Tag Archives: Add on boards

Stackable Pi-Plates for the Raspberry Pi

If you are faced with a paucity of projects for your Raspberry Pi or RBPi, the tiny, credit card sized single board computer, you should get the circuit boards from Pi-Plates and connect your RBPi to the outside world. Pi-Plates offer a family of stackable, add-on boards that provide your SBC with a robust set of features at a minimal cost.

Pi-Plates design their circuit boards to be economical with the GPIO pins they use from the RBPi header. For example, when using the DAQCplate board, it uses only two dedicated GPIO pins. However, you can stack eight of these Pi-Plates to get 64 digital inputs, 56 open-collector outputs, 64 analog inputs and 16 analog outputs. Whether you are an experimenter, a hobbyist or a professional, Pi-Plates have designed these boards to be useful for all. Additionally, these are mechanically and electrically compatible with all revisions of the RBPi. That includes versions A, B, A+, B+ and the new version 2.

At present, Pi-Plates offer four products. The flagship product is the DAQCplate board that has ADCs or Analog to Digital Converters, DACs or Digital to Analog Converters and expanded digital IO. MOTORplate is a new product for controlling motors and you can use it to drive two stepper motors or four DC motors, while its onboard software can handle all drive logic including acceleration profiles. If you want to add custom hardware on your Pi-Plate stack, you can use the PROTOplate board.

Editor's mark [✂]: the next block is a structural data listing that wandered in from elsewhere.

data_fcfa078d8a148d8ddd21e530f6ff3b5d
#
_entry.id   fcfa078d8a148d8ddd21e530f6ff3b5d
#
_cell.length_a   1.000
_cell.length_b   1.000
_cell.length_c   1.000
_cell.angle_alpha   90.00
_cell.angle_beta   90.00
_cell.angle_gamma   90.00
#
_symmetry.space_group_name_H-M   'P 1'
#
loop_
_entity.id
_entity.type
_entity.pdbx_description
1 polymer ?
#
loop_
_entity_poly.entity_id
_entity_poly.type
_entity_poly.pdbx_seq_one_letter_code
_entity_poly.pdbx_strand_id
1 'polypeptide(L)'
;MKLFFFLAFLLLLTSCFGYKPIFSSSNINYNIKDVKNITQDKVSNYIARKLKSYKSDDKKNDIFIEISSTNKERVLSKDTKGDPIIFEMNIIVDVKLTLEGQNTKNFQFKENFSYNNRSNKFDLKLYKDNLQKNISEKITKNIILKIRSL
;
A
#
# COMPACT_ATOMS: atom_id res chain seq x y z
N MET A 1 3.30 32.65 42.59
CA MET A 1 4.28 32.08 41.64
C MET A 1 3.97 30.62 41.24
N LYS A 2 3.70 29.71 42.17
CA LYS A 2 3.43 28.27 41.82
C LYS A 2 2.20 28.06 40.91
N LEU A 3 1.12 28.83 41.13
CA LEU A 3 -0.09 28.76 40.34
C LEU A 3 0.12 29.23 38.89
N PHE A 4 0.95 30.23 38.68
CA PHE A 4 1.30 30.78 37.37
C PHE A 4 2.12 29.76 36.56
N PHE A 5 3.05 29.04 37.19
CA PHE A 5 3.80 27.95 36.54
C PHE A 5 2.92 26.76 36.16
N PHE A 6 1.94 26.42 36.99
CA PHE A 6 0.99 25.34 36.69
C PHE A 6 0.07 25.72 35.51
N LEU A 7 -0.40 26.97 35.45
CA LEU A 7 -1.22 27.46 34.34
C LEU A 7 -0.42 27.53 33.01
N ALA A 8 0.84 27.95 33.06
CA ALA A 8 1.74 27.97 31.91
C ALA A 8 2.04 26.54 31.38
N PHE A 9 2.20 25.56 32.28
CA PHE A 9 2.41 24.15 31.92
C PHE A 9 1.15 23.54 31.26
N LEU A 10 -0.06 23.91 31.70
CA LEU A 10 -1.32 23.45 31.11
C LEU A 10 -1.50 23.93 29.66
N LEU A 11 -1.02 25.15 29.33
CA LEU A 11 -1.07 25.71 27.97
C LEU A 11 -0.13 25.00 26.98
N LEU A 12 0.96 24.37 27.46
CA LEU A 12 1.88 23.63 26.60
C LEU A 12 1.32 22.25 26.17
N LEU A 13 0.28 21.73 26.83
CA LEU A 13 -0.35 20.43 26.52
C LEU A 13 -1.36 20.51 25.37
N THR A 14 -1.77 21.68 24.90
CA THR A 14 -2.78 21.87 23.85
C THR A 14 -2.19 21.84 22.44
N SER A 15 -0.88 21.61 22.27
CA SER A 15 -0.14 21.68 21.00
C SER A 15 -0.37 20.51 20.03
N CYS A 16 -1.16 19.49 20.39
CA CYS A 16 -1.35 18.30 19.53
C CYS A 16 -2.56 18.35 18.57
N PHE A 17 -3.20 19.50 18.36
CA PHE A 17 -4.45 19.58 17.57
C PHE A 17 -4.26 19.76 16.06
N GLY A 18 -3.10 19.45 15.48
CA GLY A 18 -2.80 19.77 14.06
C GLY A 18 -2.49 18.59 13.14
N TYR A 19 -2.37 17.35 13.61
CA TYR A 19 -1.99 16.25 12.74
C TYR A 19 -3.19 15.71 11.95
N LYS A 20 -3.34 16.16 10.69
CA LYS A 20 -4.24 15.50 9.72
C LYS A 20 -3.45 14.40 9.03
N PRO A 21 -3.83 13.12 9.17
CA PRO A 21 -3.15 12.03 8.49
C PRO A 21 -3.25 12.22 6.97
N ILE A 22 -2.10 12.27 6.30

When stacking Pi-Plates, you will need a secure structure and this is provided by the BASEplate mounting system. All hardware necessary for mounting to the BASEplate is already available with each Pi-Plate board. Pi-Plate also offers two great kits.

The DAQC kit comprises two BASEplates and one DAQCplate boards for the price of a single unit. This makes a great beginning for those starting with the DAQCplate for the first time.

For those starting with a MOTORCplate, the MOTOR Kit may be very useful. This kit comprises one MOTORplate and two BASEplate boards for the price of a single unit.

For example, the DAQCplate is a data acquisition and control board. Its digital output section has a connector that provides seven open-collector outputs and a pair of 5VDC outputs that you can use for driving loads. You can protect these with a flyback diode connected to the terminals.

You can use these outputs to drive incandescent automotive light bulbs, ultrasonic rangefinders, resistive heating elements, unipolar stepper motors, buzzers, solenoids, relays, DC motors or LED strings. Green LEDs connected to each digital output light up to indicate a high on the output. To light up these LEDs, you do not require connecting anything to these outputs. At the same time, these LEDs will not affect anything that you connect to these outputs.

Darlington pair transistors drive the seven open-collector digital outputs. They can sink a maximum of 350mA and handle a maximum load voltage of 12VDC. With a load voltage of 200mA, the on voltage is typically 1.1V. When using inductive loads such as solenoids or relays, you must connect the high side power supply to the flyback protection terminal.